The obligation of the application of the Dayton Agreements in the field of IDPs was reaffirmed by the UNHCR in Sarajevo, in December 2017 with the promotion of a new strategy to support the relocation of people present in the fields, the so-called: “ Strategy of supporting solutions for vulnerable internally displaced persons and returnees in BiH ”. This strategy included the active involvement of all government bodies in order to find a homogeneous solution to the problem of collective centres.
However, even in this case, the reports of the following years by the UN Agency for Refugees, as well as the reports of many international research centres do not find any particular improvement in the living conditions of these people. In a state with a weak central government, with a corrupted bureaucratic system, divided into Entities, cantons and municipalities, any possible resolution at this point seems impossible, simply because no institution of any level takes charge of it.
In 2013, the Development Bank of the Council of Europe (CEB II) highlighted the problem of Bosnian IDPs and collected 60 million euros for the construction of new homes and for the renovation of 121 out of 158 centres, with the aim of finish in 2017. Unfortunately, due to the administrative fragmentation on which the Bosnian State is based, only a small part of the funds have been properly used for the success of the project, according to Milena Mitrovic.
One positive initiative has been mentioned recently by SarajevoTimes. Mayors of 58 municipalities associated themselves in order to promote the construction and renovation of 785 houses and 390 apartments for refugees and IDPs, with an economic contribution of 63 millions euro from the EU. At the beginning of February 2020, an estimated 1500 housing units were built, and a further 1,700 are under construction by the end of 2022.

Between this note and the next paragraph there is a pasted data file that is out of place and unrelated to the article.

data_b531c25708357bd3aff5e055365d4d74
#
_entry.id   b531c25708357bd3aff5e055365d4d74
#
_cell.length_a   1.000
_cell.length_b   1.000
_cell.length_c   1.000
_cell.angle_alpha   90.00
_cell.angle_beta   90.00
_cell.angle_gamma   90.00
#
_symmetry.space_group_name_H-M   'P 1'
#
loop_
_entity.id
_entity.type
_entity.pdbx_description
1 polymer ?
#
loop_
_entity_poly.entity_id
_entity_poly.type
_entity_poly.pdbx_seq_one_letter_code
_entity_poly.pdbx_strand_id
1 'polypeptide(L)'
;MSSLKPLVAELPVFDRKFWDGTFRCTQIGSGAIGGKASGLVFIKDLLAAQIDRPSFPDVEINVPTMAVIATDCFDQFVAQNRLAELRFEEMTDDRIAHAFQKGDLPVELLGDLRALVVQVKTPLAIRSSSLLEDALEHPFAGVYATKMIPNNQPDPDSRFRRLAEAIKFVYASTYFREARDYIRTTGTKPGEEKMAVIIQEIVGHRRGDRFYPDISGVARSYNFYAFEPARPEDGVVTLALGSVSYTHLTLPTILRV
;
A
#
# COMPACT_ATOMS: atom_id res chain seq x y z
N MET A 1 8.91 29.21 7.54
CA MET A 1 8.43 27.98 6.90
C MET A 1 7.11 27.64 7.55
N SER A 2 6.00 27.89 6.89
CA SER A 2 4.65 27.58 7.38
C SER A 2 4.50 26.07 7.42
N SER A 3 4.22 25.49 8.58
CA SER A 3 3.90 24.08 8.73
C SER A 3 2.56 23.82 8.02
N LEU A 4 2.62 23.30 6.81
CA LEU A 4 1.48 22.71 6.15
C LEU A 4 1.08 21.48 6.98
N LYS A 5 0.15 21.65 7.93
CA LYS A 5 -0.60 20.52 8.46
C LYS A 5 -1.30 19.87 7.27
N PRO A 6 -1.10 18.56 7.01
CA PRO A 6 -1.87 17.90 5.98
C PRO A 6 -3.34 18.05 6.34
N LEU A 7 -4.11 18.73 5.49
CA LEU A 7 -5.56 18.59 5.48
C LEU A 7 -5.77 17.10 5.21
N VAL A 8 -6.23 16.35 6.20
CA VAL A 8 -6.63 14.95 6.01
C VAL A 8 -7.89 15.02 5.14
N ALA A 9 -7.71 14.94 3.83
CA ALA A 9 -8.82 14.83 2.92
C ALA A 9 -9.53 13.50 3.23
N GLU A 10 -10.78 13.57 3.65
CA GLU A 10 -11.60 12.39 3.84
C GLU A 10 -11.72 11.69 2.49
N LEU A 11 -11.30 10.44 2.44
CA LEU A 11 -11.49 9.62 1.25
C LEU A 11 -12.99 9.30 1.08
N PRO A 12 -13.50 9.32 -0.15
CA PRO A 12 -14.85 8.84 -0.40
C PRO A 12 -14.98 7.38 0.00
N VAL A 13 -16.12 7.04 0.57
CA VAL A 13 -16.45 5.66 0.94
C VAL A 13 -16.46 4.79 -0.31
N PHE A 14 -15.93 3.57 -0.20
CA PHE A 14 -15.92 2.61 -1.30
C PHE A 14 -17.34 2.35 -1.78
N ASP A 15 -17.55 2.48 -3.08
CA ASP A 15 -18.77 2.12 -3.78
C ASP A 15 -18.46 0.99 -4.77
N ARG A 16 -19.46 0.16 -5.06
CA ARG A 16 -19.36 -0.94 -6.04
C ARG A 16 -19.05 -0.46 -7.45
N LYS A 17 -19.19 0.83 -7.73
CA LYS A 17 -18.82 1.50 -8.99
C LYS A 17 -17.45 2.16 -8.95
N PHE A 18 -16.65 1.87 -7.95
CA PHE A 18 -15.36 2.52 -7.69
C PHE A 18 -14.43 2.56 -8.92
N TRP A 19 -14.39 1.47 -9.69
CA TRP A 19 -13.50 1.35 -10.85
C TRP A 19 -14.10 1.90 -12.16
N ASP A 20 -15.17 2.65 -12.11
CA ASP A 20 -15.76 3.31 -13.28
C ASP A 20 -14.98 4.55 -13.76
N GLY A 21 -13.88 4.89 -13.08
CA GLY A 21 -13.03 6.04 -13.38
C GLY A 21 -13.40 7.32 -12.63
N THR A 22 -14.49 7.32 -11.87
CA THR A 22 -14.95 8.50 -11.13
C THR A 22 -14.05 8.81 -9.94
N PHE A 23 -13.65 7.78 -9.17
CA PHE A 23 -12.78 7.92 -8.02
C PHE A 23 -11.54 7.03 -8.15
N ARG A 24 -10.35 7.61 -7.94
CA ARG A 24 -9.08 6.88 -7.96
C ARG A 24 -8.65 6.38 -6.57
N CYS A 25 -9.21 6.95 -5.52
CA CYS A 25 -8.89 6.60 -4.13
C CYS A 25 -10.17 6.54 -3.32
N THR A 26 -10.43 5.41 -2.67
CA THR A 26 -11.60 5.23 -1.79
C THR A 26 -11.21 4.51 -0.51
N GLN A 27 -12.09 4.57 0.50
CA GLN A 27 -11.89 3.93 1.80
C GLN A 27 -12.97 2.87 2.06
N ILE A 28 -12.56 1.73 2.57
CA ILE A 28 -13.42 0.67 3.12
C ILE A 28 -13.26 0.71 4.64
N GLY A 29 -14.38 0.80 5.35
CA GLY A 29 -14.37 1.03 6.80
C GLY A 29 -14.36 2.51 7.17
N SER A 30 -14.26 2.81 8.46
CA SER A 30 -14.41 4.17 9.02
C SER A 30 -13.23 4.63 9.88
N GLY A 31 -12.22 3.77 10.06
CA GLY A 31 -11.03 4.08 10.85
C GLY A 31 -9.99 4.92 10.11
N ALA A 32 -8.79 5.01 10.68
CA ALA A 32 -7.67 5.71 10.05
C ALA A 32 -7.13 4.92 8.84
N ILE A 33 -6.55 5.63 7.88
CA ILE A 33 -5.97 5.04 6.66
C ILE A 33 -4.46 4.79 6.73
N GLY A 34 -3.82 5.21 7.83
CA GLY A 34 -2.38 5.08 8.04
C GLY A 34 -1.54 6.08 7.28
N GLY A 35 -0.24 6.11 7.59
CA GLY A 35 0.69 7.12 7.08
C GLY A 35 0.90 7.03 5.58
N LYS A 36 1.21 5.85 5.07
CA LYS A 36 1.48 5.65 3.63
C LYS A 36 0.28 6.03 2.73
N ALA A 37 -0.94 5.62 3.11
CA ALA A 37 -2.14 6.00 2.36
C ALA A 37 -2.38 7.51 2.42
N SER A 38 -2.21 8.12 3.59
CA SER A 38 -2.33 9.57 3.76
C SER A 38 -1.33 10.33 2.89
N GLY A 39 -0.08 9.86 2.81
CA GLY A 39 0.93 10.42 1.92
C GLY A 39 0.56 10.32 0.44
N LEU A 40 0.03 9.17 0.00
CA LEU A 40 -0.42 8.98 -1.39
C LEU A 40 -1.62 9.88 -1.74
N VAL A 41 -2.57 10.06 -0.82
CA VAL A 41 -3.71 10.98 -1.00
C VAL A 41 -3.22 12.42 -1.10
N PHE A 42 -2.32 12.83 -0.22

In conclusion, the continuous delays in the reallocation of public resources by the state administration and the total lack of guidelines at the time of the signing of the Dayton Agreements, led to a situation of uncertainty and deep discomfort for all those who lost their homes during the war. Despite the renovated warnings of the UNHCR and the economic subsidies from the EU, it is clear that there is still no effective programme supporting people in difficulty, excluded from the allocation of suitable housing units. Something is slowly moving at the level of local policies (thanks also to the contribution of NGOs) but the way to solve the problem of IDPs is still tortuous and hampered by the fragmented administrative system of Bosnia and Herzegovina.
The author’s views are personal and can in no way engage the legal responsibility of the association Euro Créative.
Previously studying at the University of Bologna (Bachelor in International and Social Political Science) and the Catholic University of Louvain-la-Neuve (European Studies), Letizia now holds a Master’s degree in International Relations from the University of Turin. Her thesis on Bosnia and Herzegovina’s European integration process was published by the Transeuropa Observatory on the Balkans and Caucasus (available here). Finally, she also completed an internship at the « Europe Direct » Institute in communication and social media. Letizia speaks Italian, English and French.